I am a huge proponent of genetic testing. For me, it’s not about ancestry, but because I am curious about my health and traits. From talking to many people about testing, I also understand that many do not want to get tested due to various reasons. In this email, I’ll write about the benefits and drawbacks of genetic testing.
Before listing the pros and cons of genetic testing, it’s important to understand how DNA tests work. In short, DNA is the building block of your genes, encoding the instructions of who you are. Genes are DNA sequences containing instructions for building molecules, such as proteins. These sequences are packed into 23 pairs of chromosomes. For each pair, you get one from your mother and one from your father.
Most of our DNA sequences are the same, but there are differences between people. These differences are called variants. Many of these variants have no known effect, but some variants are associated with certain health conditions, traits and ancestries. The value in testing is the mapping of these variants, helping you understand how your genes influence you.
Only by getting your DNA analyzed will you be able to tell which variants you might have. When you get a DNA test, the provider you chose will send a DNA testing kit to your home. Providing a sample is easy – most only need a cheek swab or some saliva. After the lab receives your sample, they perform DNA analysis to identify these variants, known as SNPs [single nucleotide polymorphisms] in your genetic code that can relate to certain health traits or conditions.
Pros and cons of genetic testing
There are many pros and cons of genetic testing. In this section, we will outline a few aspects you should consider before undergoing a DNA test. However, it is up to you to decide if getting your DNA tested is the right decision for you.
- To learn whether you have a genetic condition that runs in your family before you have symptoms – Your genes don’t just influence how likely you are to develop a health condition or trait. When you understand what your genetic predispositions are, you can make targeted changes to your lifestyle to counteract the negative effects of your genes.
- To learn the chance a current or future pregnancy will have a genetic condition – Knowing how potential health issues might affect you or other family members can help you be proactive about your health and make better-informed decisions. The more you know about your genetic risks, the more effective you are likely to become in trying to counteract them in order to live a healthier life.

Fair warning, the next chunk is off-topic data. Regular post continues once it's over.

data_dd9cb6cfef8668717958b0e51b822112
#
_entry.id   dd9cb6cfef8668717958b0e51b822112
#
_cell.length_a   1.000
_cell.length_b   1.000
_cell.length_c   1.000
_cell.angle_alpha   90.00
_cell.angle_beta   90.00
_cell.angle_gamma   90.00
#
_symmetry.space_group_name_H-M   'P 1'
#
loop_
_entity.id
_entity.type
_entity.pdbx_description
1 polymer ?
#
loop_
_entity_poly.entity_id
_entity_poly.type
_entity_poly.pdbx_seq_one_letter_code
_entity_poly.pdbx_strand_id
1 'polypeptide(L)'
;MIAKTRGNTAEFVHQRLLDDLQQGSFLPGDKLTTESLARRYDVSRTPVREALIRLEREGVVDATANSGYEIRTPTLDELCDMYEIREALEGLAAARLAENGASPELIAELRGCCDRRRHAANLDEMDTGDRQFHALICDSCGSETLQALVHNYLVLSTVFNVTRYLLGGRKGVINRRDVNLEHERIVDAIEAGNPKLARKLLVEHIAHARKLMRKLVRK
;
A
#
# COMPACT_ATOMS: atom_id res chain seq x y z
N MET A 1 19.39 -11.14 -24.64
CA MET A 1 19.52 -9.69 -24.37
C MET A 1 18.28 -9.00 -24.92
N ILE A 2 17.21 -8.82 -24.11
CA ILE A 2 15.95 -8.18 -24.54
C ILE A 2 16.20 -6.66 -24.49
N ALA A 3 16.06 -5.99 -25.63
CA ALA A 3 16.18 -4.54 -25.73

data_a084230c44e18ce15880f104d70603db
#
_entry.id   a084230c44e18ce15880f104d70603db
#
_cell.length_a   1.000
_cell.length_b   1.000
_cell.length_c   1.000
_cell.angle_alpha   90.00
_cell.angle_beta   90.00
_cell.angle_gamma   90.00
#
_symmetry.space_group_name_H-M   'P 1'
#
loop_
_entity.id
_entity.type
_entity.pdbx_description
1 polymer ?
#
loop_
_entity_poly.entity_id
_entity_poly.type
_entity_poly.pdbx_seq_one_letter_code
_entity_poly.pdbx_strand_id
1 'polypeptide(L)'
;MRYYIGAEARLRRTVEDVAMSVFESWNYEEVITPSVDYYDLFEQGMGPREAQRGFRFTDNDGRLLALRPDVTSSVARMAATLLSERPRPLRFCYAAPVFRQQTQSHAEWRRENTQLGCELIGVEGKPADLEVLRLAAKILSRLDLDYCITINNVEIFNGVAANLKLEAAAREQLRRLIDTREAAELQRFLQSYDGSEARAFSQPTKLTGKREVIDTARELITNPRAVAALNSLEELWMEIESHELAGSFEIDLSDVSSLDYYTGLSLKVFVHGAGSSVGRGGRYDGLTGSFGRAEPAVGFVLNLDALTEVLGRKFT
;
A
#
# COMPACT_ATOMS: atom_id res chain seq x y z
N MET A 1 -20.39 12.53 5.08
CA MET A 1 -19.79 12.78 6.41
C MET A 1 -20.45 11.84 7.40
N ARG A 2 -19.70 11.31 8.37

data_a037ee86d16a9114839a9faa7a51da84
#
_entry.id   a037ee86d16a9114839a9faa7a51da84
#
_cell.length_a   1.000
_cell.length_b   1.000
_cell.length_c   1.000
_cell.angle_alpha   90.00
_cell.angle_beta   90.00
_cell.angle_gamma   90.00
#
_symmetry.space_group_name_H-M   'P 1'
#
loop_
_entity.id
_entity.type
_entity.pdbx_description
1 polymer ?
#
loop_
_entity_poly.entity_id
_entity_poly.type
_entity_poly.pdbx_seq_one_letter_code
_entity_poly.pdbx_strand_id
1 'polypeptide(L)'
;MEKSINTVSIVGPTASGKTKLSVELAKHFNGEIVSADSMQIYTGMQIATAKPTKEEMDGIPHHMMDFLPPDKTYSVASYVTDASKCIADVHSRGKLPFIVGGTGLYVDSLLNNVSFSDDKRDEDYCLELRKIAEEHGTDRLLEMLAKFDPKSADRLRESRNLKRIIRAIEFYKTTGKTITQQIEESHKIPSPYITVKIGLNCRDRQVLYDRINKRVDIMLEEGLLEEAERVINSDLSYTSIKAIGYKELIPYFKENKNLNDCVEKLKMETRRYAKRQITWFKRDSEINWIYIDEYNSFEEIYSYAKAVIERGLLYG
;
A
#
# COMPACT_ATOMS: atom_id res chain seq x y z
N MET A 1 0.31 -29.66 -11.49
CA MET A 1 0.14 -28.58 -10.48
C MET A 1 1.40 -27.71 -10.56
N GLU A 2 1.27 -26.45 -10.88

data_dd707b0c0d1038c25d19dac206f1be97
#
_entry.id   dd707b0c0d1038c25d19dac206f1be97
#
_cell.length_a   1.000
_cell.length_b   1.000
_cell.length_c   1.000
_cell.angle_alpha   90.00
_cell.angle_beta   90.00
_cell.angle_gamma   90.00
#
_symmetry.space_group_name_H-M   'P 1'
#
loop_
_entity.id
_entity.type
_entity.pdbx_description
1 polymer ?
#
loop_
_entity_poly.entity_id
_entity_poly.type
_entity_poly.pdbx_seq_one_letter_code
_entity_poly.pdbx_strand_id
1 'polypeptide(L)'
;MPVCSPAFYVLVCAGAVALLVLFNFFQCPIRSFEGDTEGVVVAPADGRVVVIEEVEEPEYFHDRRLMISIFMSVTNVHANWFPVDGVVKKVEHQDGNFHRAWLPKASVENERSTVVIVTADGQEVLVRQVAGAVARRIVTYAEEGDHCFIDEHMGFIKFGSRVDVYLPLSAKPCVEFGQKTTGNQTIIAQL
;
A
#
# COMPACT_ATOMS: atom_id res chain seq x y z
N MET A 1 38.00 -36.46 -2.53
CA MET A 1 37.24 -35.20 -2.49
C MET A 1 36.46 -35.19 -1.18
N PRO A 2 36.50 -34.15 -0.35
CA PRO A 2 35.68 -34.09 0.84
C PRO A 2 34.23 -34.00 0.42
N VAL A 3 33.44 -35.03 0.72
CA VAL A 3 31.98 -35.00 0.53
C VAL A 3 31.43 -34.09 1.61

- To diagnose a genetic condition if you or your child has symptoms
- To understand and guide a cancer prevention or treatment plan
- Privacy concerns – When you get a DNA test, you are submitting your genetic information to another party. Unfortunately, there are valid concerns regarding how some companies handle customer data. Some companies sell your data to third parties, such as pharmaceutical companies; essentially monetizing your data. Do your research before purchasing a test to make sure you understand how your data will be handled. It’s also worth checking if you feel secure with the steps taken to ensure your data is safe or if it can be discarded after the test is complete. Make sure you retain control over your report and sample as much as possible. It’s important to be able to access your raw data and have the ability to delete your data from their systems.
- Increased stress from potential health risks – Knowing that you’re genetically predisposed to a health condition or trait can be unsettling to some people. However, keep in mind that this knowledge can be an advantage instead of a burden. Many health problems can have a genetic component. Just because your genes can make it more likely that you experience health issues, it doesn’t mean that there is nothing you can do. Not all genetic testing companies provide guidance on what you can do to address your predispositions. If you want to reduce stress and anxiety, look for a company that gives you advice on how to counteract the negative effects of your genes, or hire a coach, like me, or other third-party professional for guidance.
Choosing a genetic testing company
Choosing the right company is the most important thing you can do to make sure you get the results you are seeking. Here are a few options for you to consider. Each varies in cost, reports available and privacy commitments. Be sure to do your research prior to selecting one. This is not a comprehensive list!
- 23 and me https://www.23andme.com/ (basic risk data)
- Ancestry https://www.ancestry.com/ (better for family history than genetic health risks)
More complete options, but more expensive: